Once Soaring Vice Media Files for Bankruptcy, Latest Setback for Digital News Biz
Vice Media is filing for Chapter 11 bankruptcy protection, the latest digital media company to falter after a meteoric rise.
Vice said Monday that it has agreed to sell its assets to a consortium of lenders — Fortress Investment Group, Soros Fund Management and Monroe Capital — in exchange for $225 million in credit. Other parties will also be able to submit bids.
The bankruptcy filing arrives just weeks after the company announced it would cancel its flagship “Vice News Tonight” program amid a wave of layoffs — which was expected to impact more than 100 employees in the company’s 1,500-person workforce, the Wall Street Journal reported. The company also said it would end its Vice World News brand, making Vice News its only brand worldwide.
Monday’s filing comes amid a wave of media layoffs and closures — including job cuts at Gannett, NPR, the Washington Post and more over recent months. In April, BuzzFeed Inc. announced that its Pulitzer Prize winning digital media outlet BuzzFeed News was being shut down as part of a cost-cutting drive by its corporate parent.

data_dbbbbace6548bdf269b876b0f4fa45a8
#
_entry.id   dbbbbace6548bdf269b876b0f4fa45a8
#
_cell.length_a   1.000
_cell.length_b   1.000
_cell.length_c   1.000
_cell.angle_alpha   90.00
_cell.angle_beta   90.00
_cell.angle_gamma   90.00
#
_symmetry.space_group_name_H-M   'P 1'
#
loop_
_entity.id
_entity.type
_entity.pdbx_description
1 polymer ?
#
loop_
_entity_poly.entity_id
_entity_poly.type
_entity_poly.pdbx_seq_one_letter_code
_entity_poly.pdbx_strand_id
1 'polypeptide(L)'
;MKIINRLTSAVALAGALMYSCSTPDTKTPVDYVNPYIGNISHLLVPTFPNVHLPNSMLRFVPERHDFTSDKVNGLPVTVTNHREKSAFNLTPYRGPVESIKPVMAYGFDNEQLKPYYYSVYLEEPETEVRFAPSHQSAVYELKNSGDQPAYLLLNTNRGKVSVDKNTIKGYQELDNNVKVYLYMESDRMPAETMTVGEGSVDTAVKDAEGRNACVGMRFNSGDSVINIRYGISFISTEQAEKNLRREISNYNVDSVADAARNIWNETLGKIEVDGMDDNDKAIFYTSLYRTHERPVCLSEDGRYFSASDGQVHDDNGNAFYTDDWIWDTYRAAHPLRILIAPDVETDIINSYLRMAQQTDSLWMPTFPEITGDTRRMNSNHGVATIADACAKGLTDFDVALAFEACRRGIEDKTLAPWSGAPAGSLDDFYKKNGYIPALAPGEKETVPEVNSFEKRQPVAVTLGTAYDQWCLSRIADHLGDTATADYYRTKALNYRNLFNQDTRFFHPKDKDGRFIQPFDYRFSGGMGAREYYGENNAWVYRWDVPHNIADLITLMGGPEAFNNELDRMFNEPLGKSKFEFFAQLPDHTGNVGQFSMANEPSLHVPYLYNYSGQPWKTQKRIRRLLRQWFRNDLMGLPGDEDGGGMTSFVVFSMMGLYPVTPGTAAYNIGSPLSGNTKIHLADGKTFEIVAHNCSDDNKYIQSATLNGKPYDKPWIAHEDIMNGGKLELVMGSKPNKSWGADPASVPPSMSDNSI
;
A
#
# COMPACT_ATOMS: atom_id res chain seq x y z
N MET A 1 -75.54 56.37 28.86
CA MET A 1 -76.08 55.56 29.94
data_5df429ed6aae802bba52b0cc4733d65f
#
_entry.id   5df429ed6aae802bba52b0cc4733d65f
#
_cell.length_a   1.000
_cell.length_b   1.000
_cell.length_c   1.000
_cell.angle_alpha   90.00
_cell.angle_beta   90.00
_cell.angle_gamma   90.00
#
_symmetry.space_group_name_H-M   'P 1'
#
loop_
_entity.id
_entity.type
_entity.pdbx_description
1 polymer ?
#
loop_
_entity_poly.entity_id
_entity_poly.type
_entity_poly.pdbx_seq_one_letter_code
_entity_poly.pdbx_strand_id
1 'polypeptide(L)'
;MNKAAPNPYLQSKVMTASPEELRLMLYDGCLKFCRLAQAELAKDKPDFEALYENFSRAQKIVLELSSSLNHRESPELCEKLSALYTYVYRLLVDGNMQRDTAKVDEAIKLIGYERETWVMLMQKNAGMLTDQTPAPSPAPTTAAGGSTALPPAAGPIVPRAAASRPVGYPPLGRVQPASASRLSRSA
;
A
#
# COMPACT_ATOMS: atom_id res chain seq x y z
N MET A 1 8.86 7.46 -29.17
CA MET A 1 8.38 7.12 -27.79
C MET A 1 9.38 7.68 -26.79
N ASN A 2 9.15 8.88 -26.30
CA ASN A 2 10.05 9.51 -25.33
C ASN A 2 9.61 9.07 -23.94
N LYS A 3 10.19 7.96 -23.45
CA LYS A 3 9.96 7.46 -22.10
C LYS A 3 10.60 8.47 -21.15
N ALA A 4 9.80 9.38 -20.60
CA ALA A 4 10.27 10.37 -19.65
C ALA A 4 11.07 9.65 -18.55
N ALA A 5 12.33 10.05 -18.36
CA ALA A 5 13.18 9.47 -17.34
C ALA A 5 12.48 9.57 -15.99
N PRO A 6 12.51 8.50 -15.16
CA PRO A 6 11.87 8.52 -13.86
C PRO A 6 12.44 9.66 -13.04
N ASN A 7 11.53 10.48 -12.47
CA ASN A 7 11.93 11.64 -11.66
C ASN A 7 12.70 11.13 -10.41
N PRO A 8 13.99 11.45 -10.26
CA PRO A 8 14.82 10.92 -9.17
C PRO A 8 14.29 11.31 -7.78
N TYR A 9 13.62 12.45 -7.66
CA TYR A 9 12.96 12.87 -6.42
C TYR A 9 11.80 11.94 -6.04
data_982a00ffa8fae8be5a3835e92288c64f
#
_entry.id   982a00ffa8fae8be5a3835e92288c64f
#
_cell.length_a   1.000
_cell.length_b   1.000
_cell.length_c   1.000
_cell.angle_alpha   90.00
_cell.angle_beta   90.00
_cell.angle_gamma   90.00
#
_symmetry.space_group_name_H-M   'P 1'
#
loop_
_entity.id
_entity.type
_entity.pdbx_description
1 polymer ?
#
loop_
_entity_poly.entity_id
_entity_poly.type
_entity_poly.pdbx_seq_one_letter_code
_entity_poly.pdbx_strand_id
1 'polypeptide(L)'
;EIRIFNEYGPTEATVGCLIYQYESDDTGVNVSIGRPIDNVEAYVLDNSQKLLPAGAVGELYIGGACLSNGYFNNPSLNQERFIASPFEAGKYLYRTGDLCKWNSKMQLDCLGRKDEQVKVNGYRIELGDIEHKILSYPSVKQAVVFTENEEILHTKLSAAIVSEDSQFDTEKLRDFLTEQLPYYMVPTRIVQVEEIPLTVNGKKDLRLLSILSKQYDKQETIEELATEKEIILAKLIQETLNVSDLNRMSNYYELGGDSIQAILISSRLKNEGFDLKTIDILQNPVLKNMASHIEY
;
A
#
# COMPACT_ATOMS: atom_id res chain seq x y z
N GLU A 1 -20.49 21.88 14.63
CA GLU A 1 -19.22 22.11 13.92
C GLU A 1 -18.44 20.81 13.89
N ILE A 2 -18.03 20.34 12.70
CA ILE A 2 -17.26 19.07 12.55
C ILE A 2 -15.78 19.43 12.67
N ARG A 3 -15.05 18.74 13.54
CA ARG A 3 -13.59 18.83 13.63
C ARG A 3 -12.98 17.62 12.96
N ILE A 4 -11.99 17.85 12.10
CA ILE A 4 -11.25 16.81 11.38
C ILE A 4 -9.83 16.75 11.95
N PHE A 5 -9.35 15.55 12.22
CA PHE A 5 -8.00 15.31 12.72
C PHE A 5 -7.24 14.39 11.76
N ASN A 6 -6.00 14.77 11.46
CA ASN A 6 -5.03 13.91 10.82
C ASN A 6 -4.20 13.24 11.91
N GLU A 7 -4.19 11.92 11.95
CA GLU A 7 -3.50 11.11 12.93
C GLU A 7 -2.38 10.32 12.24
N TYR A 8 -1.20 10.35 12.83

Digital advertising has plummeted this year, cutting into the profitability of major tech companies from Google to Facebook.
Vice Media’s roots date back to 1994, with the launch of Vice’s original punk magazine in Montreal. Vice soon moved to New York and built itself into a global media company.
Over the years, Vice developed a reputation for in-your-face journalism that covered daring stories around the world. The media company’s assets also includes film and TV production, an in-house marketing agency, and brands such as Refinery 29 and Unbothered.
The media company has struggled to turn around profits in recent years. Amid its financial crunch, Vice secured $30 million in debt financing from Fortress Investment Group in February, the Wall Street Journal reported.
In 2017, Vice was valued at $5.7 billion. Now, however, most experts estimate the company is worth just a fraction of that, The New York Times reported earlier this month.
Vice co-CEOs Bruce Dixon and Hozefa Lokhandwala said the sale process will strengthen the company and position it for long-term growth, “thereby safeguarding the kind of authentic journalism and content creation that makes VICE such a trusted brand for young people and such a valued partner to brands, agencies and platforms.”